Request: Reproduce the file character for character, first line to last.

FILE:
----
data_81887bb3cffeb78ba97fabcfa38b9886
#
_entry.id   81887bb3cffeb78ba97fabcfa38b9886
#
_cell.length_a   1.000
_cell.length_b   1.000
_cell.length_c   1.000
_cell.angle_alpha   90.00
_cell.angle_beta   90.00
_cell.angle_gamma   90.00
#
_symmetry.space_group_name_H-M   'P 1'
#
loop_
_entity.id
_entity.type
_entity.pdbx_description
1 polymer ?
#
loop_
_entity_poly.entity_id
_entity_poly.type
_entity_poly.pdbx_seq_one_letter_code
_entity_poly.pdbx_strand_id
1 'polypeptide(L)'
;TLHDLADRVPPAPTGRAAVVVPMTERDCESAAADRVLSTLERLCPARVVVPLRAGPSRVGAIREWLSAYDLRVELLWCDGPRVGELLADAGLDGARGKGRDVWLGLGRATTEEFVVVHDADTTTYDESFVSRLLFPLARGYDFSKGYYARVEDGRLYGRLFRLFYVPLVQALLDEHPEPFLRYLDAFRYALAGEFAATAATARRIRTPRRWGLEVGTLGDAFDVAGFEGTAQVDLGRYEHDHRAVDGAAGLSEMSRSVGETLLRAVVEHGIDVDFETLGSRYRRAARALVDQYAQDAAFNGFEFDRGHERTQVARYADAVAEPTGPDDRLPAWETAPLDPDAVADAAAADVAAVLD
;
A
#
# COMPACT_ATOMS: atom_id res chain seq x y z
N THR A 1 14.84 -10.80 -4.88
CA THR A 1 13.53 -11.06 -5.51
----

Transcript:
data_81887bb3cffeb78ba97fabcfa38b9886
#
_entry.id   81887bb3cffeb78ba97fabcfa38b9886
#
_cell.length_a   1.000
_cell.length_b   1.000
_cell.length_c   1.000
_cell.angle_alpha   90.00
_cell.angle_beta   90.00
_cell.angle_gamma   90.00
#
_symmetry.space_group_name_H-M   'P 1'
#
loop_
_entity.id
_entity.type
_entity.pdbx_description
1 polymer ?
#
loop_
_entity_poly.entity_id
_entity_poly.type
_entity_poly.pdbx_seq_one_letter_code
_entity_poly.pdbx_strand_id
1 'polypeptide(L)'
;TLHDLADRVPPAPTGRAAVVVPMTERDCESAAADRVLSTLERLCPARVVVPLRAGPSRVGAIREWLSAYDLRVELLWCDGPRVGELLADAGLDGARGKGRDVWLGLGRATTEEFVVVHDADTTTYDESFVSRLLFPLARGYDFSKGYYARVEDGRLYGRLFRLFYVPLVQALLDEHPEPFLRYLDAFRYALAGEFAATAATARRIRTPRRWGLEVGTLGDAFDVAGFEGTAQVDLGRYEHDHRAVDGAAGLSEMSRSVGETLLRAVVEHGIDVDFETLGSRYRRAARALVDQYAQDAAFNGFEFDRGHERTQVARYADAVAEPTGPDDRLPAWETAPLDPDAVADAAAADVAAVLD
;
A
#
# COMPACT_ATOMS: atom_id res chain seq x y z
N THR A 1 14.84 -10.80 -4.88
CA THR A 1 13.53 -11.06 -5.51